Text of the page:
Proportion of vaccine-related reports categorised as positive or neutral, by country.
A surveillance tool developed by an international team of researchers can track anti-vaccination sentiment online, allowing them to respond to vaccine concerns as they emerge.
Researchers have been monitoring 144 countries using the tool, in the hope public health officials can respond quickly to a loss of confidence in vaccines before vaccination refusal and disease outbreak occur.
The research, released Online First in The Lancet Infectious Diseases on Monday, found there were 10,380 reports on vaccines between May 2011 and April 2012. Nearly 70 per cent of the reports were positive or neutral towards vaccination, while just over 30 per cent were negative.
Of the negative reports, almost half were associated with vaccine suspension and refusal, belief systems that opposed vaccination, and risk perceptions.
Lead author of the study, Heidi Larson, said she was prompted to develop the tool while working for UNICEF's global immunisation program.
"[I] saw a growing number of countries facing negative media and public questioning of vaccines, the most significant of which was the northern Nigeria boycott of polio vaccination for 11 months from mid-2003," Dr Larson, from the London School of Hygiene & Tropical Medicine in the UK.
"I realised that there was no systematic monitoring nor assessment of the emergence of public concerns about vaccines, and thought there was a great need for this type of surveillance."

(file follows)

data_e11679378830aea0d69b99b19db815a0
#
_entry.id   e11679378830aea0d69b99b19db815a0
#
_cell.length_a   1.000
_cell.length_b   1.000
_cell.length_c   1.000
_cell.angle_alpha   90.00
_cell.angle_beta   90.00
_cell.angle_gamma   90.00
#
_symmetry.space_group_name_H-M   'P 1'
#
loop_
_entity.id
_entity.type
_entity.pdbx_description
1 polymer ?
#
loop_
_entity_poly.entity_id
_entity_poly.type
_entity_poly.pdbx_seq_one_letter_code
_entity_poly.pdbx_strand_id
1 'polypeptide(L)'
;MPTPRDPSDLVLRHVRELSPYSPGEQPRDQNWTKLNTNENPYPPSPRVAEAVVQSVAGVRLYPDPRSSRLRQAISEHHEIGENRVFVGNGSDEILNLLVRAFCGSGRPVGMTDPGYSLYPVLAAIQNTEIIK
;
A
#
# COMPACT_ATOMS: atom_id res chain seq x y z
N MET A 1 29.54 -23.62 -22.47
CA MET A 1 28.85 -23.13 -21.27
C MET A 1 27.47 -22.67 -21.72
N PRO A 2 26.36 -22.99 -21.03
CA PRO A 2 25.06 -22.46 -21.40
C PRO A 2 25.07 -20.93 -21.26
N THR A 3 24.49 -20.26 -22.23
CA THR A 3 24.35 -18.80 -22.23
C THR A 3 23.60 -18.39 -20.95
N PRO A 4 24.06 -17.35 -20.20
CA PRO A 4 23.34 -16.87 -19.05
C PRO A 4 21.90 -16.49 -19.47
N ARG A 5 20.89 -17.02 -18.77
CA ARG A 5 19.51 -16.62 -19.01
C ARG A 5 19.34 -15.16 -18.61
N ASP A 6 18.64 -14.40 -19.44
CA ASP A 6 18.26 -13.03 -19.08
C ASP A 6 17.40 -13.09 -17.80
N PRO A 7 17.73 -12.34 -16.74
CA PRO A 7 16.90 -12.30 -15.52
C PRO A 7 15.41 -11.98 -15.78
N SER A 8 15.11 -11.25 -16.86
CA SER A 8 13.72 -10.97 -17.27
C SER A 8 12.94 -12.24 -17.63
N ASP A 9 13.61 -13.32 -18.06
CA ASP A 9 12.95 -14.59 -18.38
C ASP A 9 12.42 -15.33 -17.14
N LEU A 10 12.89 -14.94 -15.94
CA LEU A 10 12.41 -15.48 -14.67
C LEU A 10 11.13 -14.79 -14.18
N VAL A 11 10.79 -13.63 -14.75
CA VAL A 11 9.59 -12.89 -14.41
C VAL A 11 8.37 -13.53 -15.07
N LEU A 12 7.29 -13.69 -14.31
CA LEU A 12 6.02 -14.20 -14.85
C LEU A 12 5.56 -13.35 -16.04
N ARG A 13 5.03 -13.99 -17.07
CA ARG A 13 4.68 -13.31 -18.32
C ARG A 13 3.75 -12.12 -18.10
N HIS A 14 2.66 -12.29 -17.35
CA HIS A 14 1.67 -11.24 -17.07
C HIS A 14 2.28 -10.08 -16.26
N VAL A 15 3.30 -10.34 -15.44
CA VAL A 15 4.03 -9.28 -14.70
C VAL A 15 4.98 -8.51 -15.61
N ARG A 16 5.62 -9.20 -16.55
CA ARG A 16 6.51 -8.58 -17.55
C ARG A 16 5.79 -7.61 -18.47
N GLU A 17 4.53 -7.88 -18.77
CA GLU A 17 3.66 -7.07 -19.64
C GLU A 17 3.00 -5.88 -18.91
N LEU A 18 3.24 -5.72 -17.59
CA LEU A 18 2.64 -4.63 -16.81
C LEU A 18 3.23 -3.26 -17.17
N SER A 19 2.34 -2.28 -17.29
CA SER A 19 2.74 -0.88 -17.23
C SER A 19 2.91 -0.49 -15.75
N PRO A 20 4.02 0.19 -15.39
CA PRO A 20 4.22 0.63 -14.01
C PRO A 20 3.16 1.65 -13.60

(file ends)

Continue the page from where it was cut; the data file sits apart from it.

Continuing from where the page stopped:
The tool is so sophisticated that it can evaluate and prioritise reports according to their potential to disrupt vaccine uptake. It works by monitoring online media, such as blogs, based on a set of search criteria. Characteristics of the report are identified including the vaccine, disease, date and location, before being forward to analysts. If a negative report is categorised it as “high alert,” the information could then be forwarded to the Ministry of Health, World Health Organisation and research institutes in the country affected, Dr Larson said.
She believes overall distrust in vaccines is increasing and is being more publicised through online mediums. There were a number of reasons for negative views, she said, including stories about bad reactions after immunisation, alternative belief systems, including belief in naturopathy, and distrust in governments and health care providers.
The surveillance tool would now be expanded to detect reports in additional languages, Dr Larson said.
"This is a system which aims to understand the range of sentiments and nature of issues about vaccines which are reported on and discussed in social media forums," Dr Larson said.
"It recognises positive as well as negative sentiments and looks carefully at the content of both to understand what drives them."